Friday, May 3, 2019

The thing about G+

Patrick asked if about people’s feelings on G+ being gone. He doesn't miss it.

I do.

It took me a few weeks to bring myself to delete the app (and inbox) from my phone, and I still tryto click where it used to be out of force of habit.

But what about it do I miss? Patrick’s points about it having been on a major downturn for quite a while are very much on the nose, so why even miss it?

1. It’s core idea was excellent. The root of google plus itself was excellent. The wall is a wonderful way for me to find and consume content. It was simultaneously a good way to share visual and text based content. The wall pushed my dopamine buttons because there was this mild “hunting and finding” element to it, that didn’t descend into the tumblr/Pinterest wall madness.

Circles were exceptional. I didn’t use them to post to (almost always posting publicly because I always wanted strangers to be able to find and reference my stuff if they stumbled upon it). Rather, I used them to sort people I was following. It enabled me to basically rank the content/people I wanted to see. I bundled up illustrators and nap makers. I bundled up Game Masters. People in Texas. Layout people. People I personally considered “elite posters”. General posters. And perhaps most importantly: The Abyss.

There are lots of damaged, or depressed, or politically obnoxious, or meme posters, etc out there. On the whole, much of what they post is stuff I’m not really interested in. Perhaps it’s even mostly trash. But. There’s always a chance they’ll post something good. Something quality. And so, a couple times a week I could peer into the Abyss and hunt for the quality. While simultaneously keeping the garbage posts out of my home feed.

Likewise I could focus my feed down and say: “what are the mapmakers and illustrators talking about this week?” and I could glimpse more focused memetic “pulses”. I miss this more than anything about the platform.

2. The good times were great. The golden era was phenomenal. Full stop. The crumbling, and destruction doesn’t change the fact that the good times were just so fucking good. Perhaps the branches all bloomed so heavily that their breaking was both natural and inevitable.

3. It was a Goldilocks zone for posting. Twitter is too shot and fragmented to have decent conversations or make truly decent posts. Reddit is a cesspool. Everyone worth a damn is banned from Mewe is all walled off and only members can see your posts. Blog posts have always felt more “formal”, perhaps that’s just me, but I feel like I need to try with a blogpost whereas G+ felt perfect for half formed fragments that could then get “workshopped” in the comments. Discord is too transient and fulfills different needs. Tumblr is both insular and undead.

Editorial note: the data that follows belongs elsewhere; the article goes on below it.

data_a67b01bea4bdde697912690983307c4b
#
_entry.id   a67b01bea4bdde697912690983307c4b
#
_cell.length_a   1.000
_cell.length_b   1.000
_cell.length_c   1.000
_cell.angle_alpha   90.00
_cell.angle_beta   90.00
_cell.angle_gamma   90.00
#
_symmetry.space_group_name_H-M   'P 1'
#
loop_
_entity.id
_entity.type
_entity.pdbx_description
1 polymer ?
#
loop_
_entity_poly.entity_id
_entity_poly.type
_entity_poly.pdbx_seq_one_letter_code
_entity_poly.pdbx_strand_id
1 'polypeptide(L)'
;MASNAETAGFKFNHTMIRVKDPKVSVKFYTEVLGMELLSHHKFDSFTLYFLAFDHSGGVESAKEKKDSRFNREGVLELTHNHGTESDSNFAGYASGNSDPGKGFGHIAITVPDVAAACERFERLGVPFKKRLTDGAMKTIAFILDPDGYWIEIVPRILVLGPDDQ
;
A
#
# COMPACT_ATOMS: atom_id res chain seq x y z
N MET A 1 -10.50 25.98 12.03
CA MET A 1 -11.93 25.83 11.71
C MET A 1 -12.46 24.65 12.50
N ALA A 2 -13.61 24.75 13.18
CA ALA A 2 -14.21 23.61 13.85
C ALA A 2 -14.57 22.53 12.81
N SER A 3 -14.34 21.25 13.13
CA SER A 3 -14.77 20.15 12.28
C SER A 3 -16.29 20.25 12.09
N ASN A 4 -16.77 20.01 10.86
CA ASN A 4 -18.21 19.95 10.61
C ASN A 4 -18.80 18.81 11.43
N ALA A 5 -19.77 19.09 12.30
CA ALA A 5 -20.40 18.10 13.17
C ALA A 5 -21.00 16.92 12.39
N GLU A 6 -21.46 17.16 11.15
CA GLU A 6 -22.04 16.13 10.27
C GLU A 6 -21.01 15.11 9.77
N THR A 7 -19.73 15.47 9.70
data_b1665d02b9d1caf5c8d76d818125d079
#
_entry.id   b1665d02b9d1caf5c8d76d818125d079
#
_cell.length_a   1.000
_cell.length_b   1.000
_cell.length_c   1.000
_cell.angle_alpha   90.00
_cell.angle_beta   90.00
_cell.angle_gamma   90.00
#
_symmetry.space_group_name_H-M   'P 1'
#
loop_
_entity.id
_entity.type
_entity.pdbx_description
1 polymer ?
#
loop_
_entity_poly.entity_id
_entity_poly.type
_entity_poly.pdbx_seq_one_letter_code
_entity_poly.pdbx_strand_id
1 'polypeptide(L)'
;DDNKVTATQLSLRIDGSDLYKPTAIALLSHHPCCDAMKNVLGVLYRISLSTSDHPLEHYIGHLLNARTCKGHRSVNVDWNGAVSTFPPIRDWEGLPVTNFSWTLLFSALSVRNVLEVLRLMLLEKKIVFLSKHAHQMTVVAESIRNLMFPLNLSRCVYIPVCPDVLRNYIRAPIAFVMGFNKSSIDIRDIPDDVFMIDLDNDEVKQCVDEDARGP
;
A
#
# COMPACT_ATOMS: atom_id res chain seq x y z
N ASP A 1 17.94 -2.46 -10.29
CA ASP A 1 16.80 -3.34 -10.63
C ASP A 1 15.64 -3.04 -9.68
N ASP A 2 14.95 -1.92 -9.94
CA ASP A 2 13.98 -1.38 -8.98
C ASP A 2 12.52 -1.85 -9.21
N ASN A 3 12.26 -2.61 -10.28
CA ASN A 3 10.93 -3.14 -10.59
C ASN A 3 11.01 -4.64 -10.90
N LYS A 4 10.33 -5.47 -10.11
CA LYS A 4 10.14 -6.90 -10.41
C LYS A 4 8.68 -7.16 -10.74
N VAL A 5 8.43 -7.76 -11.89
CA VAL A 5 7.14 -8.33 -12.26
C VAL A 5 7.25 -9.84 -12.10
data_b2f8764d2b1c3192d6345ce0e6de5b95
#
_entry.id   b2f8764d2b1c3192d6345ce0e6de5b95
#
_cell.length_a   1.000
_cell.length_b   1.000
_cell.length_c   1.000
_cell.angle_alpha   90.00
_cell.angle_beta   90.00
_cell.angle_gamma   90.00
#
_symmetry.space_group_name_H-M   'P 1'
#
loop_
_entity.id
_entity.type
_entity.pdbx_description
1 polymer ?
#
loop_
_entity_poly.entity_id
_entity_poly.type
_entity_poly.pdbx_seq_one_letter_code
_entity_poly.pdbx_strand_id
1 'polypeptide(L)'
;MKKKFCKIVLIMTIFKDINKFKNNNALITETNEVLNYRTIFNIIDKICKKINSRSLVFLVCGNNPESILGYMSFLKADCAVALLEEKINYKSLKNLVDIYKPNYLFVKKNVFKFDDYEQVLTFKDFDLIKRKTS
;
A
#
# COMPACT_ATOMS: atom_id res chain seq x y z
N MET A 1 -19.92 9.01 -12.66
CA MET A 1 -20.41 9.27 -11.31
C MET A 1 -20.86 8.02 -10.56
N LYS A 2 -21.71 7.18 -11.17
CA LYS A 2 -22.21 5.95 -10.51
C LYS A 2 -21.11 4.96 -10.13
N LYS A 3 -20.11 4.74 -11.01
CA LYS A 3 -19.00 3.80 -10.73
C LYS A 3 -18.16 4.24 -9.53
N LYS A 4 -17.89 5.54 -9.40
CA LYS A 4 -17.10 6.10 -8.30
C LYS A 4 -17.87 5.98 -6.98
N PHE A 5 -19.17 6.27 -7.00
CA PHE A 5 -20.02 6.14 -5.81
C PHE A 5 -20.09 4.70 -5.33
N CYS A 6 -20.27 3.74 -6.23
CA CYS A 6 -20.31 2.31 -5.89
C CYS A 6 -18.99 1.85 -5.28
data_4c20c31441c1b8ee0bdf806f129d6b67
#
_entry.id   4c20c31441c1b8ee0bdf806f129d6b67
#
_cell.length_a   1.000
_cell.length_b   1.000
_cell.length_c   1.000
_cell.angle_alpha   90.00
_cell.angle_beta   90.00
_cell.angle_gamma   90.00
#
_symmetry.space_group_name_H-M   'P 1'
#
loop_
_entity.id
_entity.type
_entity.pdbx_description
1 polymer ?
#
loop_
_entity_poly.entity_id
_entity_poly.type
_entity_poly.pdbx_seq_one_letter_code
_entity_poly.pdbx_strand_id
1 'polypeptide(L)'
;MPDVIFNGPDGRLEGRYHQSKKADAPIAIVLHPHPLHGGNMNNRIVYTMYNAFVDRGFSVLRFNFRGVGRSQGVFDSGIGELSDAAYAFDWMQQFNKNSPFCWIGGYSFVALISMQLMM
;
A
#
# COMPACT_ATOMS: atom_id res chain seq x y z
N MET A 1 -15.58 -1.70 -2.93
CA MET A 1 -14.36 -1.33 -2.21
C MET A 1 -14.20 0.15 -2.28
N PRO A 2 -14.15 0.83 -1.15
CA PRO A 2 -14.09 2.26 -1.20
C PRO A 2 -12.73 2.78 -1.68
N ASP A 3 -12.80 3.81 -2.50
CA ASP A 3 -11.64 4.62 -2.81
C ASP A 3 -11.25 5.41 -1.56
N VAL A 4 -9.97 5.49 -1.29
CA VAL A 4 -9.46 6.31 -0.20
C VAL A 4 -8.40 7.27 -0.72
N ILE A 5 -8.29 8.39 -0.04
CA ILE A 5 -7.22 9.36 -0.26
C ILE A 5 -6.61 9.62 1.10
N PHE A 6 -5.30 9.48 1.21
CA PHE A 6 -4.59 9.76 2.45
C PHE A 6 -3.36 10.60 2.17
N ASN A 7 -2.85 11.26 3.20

G+ just really nailed “microblogging” better than anything else I’ve ever seen.

4. It had just enough critical mass. Swordfish Islands likely would never have existed without G+, and the pledge data on Kickstarter showing pledges that came from a G+ link are pretty significant. And I’m sure that doesn’t just apply to my Kickstarter. 

It may have been a small community, but the people were actually fucking real, and they backedeach other’s projects with real money. Perhaps other platforms are like this too, but those platforms appear to lock the post access behind paid promotions. 500 people may like your page on Facebook, but only a tiny fragment of those people will see your post unless you pay. G+ did not seem to do this (at least on that level).

The key that made all this possible was the ability to share circles early on. Community hubs were able to basically curate people. And since G+ more or less pulled all its early adopters from bloggers, those early curated circles had a foundation of “here are people who produce, relatively consistently, and of good, or better, quality.”

That was just unbeatable.

It was special. I’m glad I was able to be a part of it. It will always hold a special place in my heart, and my life. Of course I’ll miss it. But perhaps the line gets all muddled when someone says G+. Are they talking about the platform? Or the community? Or bits of both?


  1. I miss G+ as well. As customizable discovery, discussion, inspiration and small-scale posting format it was very good.

  2. As a long time OSR blog reading lurker, I found G+ confusing and alienating. I could never figure out how to navigate it, bloggers frequently referenced it without useful links, and when I did end up on a G+ post it was often something half-baked that wasn't interesting without reading a lot of comments and usually not even then. I'm glad it pulled together a lot of Kickstarters and things but it was always a key feature of the OSR community that kept me from trying to move beyond lurking and reading (alongside mental illness and lack of self-confidence and a busy job). There was also a noticeable down-tick in the output of the blog I followed when G+ really started taking off among you all.

    So many new blogs seem to be forming this year that I've never seen before and a lot of them have interesting to say. I don't know if that's related to the end of G+ or not, but if so, I'm actively happy the fall of that platform has resulted in more people sharing things in a format I find intelligible.

    For what it's worth I don't like or actively use any other social media either, so I may just be an outlier without a lot of useful input here.

  3. The biggest problem with G+ being gone is that your CONTACT button on this page directs to you now-dead page there. ;)

  4. I still miss G+ for all the reasons you stated above and more. I don't know why they would ever bring it back, and even if they did the magic might be gone, but I would be there in a heartbeat.